How does Competitive Intelligence work?
Perhaps it would be helpful to begin by contrasting CI with another commonly used technique. When interested in how customers view a company’s products compared to ones competitors, Market Research is generally employed. Whether by phone, mail, online or in person, the goal would be to assess awareness, perceptions, attitudes and usage of products by customers and prospects across many companies (including yours) in a given market. Using surveys or focus groups for example, one can identify competitors as well as their relative position to your company/product as well as to one another on a number of key factors. But because market research is customer-focused and does not speak to your rivals, it will not indicate any intentions your competitors have to expand their product lines, build a sales force or a new office, change pricing or seek new partners or markets.
Competitive Intelligence can complement market research findings by formulating specific questions to ask of one or more “target companies”. This is accomplished by interviewing their employees or speaking with them at trade shows and either asking them questions or just listening to and observing their activities. It is important that all responses and data be verified from multiple sources, e.g. marketing people at a trade show, engineers and a sales people called at one or more locations. If several people at different levels and functions each confirm that a new product is being developed within a certain timeframe, there is greater confidence that it will happen, and when.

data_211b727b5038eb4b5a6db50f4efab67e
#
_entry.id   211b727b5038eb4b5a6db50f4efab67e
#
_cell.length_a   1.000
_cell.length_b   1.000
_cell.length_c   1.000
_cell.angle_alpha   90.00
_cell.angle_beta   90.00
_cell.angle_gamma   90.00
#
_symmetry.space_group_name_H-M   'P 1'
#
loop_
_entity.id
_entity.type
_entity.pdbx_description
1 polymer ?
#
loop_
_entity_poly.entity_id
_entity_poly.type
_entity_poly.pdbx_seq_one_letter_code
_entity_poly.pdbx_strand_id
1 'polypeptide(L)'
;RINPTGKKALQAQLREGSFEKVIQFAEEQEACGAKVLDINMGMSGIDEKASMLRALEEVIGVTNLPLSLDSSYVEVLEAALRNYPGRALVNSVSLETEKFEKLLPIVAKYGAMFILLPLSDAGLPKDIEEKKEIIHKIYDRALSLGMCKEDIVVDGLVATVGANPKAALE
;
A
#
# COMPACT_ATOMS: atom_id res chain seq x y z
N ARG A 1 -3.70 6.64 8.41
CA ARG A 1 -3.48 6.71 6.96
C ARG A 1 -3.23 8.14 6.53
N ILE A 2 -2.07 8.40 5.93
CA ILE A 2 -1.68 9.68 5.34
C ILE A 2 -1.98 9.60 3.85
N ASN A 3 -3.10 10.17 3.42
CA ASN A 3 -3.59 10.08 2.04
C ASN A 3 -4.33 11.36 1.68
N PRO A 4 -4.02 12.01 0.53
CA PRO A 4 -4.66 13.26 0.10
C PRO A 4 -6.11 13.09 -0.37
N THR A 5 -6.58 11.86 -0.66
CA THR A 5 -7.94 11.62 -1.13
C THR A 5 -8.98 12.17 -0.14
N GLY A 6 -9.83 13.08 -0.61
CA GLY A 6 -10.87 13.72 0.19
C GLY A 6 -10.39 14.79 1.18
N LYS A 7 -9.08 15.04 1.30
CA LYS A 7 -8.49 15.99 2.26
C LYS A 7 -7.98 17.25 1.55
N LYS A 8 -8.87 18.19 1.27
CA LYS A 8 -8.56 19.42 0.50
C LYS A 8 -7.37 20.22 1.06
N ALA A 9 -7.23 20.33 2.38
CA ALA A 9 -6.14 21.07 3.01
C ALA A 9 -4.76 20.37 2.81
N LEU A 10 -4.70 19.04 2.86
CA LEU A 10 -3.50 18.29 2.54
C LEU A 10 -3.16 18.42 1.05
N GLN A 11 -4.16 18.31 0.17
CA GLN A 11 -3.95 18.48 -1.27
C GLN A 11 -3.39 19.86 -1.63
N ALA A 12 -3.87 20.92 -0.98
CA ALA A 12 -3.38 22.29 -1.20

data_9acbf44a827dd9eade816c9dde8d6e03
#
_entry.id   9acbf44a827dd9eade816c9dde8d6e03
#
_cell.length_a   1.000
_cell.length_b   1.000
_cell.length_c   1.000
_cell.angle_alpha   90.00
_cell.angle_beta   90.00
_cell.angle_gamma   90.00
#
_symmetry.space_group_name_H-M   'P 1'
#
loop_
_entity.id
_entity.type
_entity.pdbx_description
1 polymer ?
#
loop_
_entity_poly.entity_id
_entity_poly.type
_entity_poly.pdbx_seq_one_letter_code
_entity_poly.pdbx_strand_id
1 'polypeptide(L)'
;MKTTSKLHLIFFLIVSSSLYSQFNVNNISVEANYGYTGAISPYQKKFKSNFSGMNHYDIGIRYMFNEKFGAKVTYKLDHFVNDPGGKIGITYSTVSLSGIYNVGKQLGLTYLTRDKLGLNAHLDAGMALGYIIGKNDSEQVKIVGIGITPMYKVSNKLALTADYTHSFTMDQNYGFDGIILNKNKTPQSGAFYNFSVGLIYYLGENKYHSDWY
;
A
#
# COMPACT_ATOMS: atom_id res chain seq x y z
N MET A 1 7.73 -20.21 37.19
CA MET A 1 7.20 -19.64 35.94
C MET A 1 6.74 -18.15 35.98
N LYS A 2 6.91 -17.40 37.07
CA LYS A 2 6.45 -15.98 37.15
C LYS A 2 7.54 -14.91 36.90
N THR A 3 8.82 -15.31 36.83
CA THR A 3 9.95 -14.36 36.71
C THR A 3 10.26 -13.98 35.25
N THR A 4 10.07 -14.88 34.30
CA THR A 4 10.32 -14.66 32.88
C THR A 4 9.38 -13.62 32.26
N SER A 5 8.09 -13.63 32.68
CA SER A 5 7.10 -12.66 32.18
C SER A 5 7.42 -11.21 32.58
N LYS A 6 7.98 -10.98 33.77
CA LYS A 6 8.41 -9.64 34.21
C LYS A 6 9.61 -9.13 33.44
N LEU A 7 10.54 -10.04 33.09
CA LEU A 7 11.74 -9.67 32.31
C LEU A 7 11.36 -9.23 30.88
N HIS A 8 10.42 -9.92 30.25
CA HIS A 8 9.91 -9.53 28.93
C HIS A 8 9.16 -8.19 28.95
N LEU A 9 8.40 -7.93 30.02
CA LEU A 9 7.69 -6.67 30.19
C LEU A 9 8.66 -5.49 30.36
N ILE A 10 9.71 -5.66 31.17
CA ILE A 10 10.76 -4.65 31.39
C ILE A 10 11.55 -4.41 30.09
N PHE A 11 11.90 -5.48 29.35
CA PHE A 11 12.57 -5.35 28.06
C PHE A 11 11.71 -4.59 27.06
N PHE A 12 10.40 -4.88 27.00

Direct information gathering such as above should be augmented by monitoring news and press releases, job postings, patent filings, real estate purchases, leases and construction plans. Even discussions on social media such as LinkedIn and twitter can be analyzed to better gain insights into, and deduce potential plans that these competitors might have. For example, some high level employees might indicate their upcoming travel plans to attend meetings or trade shows in certain locations. This could suggest a pending merger or acquisition discussion or expansion into a new market.